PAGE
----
Absurd UN gives Pakistani helm of IAEA watchdog
by Salim Mansur
How absurd are things inside the UN and its agencies in New York, Geneva or Vienna?
Consider, as an example, the Vienna-based International Atomic Energy Agency recently electing Pakistan's envoy, Ansar Parvez, to the chair of its governing body for the 2010-11 session.
Those uninformed about the IAEA's chief function and mystified why anyone should lose sleep over who is the chair of its governing body, might want to read up on the Nuclear Non-Proliferation Treaty and the agency's role in securing the safeguards against nuclear proliferation.
Now, one has got to be from some other planet to be unaware of Pakistan as one of the more notorious members of the UN club of rogue and failed states.
Since the end of the Cold War, fear of nuclear proliferation and its consequences has been centred on the world's three most troubled and conflict-ridden regions: The Middle East, South Asia and Northeast Asia.
Of the three regions, the Middle East is the greatest concern. Iran is determined to acquire nuclear weapons, while permanent members of the Security Council have been unable to agree on how to prevent this from occurring.
Pakistan has been the rogue nuclear proliferator, connecting Iran to North Korea. It was Pakistan's nuclear mastermind, Abdul Qadeer Khan, a metallurgist by training, who secretly fulfilled the wish of Pakistani leaders to acquire the nuclear bomb.
Khan's story is more compelling than any of John le Carre's spy-thrillers. Zulfikar Ali Bhutto, the late president of Pakistan and father of Benazir Bhutto — the first female elected to head the government of a Muslim-majority state, later assassinated in December 2007 — famously declared his people would eat grass if necessary to acquire the nuclear bomb.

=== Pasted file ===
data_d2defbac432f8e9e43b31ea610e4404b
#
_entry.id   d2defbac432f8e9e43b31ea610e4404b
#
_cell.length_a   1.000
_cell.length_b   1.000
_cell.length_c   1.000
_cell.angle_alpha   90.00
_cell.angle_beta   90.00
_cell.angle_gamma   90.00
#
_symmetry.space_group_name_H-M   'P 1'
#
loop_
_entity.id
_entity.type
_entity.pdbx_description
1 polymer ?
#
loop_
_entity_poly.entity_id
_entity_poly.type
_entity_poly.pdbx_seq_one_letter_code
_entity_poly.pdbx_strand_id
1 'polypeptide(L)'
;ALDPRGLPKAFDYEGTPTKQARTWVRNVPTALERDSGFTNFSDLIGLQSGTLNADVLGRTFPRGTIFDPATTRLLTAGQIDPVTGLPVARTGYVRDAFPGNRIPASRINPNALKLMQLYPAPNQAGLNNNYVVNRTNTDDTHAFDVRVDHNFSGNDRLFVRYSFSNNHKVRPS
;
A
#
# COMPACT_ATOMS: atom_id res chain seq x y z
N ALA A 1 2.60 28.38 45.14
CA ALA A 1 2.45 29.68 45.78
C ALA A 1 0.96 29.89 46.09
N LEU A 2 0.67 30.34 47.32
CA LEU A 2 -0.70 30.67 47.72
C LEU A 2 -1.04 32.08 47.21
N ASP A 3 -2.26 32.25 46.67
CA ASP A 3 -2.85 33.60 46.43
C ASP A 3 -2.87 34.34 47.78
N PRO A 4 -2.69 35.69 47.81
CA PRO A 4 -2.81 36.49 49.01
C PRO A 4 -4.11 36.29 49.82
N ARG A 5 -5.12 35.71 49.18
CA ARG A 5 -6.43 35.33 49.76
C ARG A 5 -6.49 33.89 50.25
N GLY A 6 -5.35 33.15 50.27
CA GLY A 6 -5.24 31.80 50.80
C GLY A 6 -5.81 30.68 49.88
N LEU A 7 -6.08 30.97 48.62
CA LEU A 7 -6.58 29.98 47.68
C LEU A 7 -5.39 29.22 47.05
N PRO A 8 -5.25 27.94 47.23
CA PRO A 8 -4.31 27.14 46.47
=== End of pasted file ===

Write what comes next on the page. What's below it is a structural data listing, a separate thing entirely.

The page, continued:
Ali Bhutto ran afoul of his generals and was hanged in April 1979. But his commitment to secretly acquiring the nuclear bomb was realized two decades later, even as his people were impoverished — just as he boasted — to figuratively eat grass.
Khan learned of centrifuge technology while working for Dutch partners of the European uranium enrichment consortium (Urenco) in the Netherlands. He convinced Ali Bhutto in 1975 to invest in this technology to build Pakistan's first nuclear bomb.
Khan stole highly classified centrifuge designs from his Dutch employers for work inside Pakistan. Later he organized a black market to sell his knowledge and key components of nuclear bombmaking to countries such as Libya and Iran.
Khan's black market in nuclear technology was busted when Libyan dictator Moammar Gadhafi made full disclosure of his country's secret nuclear activities in December 2003 after Saddam Hussein's regime in Iraq was overthrown.
From Libya came the confirmation of Pakistan supplying key components and designs for nuclear weapons. This disclosure compelled Pakistan's military dictator, Pervez Musharraf, to publicly chastise Khan and put him under house arrest in early 2004.
Then in 2005, the IAEA was informed that inspectors in Iran had uncovered a document from 1987 indicating the shadowy role of Pakistan in Tehran's nuclear quest.
Five years later, IAEA's board of governors went ahead electing for its chair Pakistan's envoy, Ansar Parvez, with inside knowledge of his country's illegal nuclear proliferation activities.This is how absurd things are with the UN.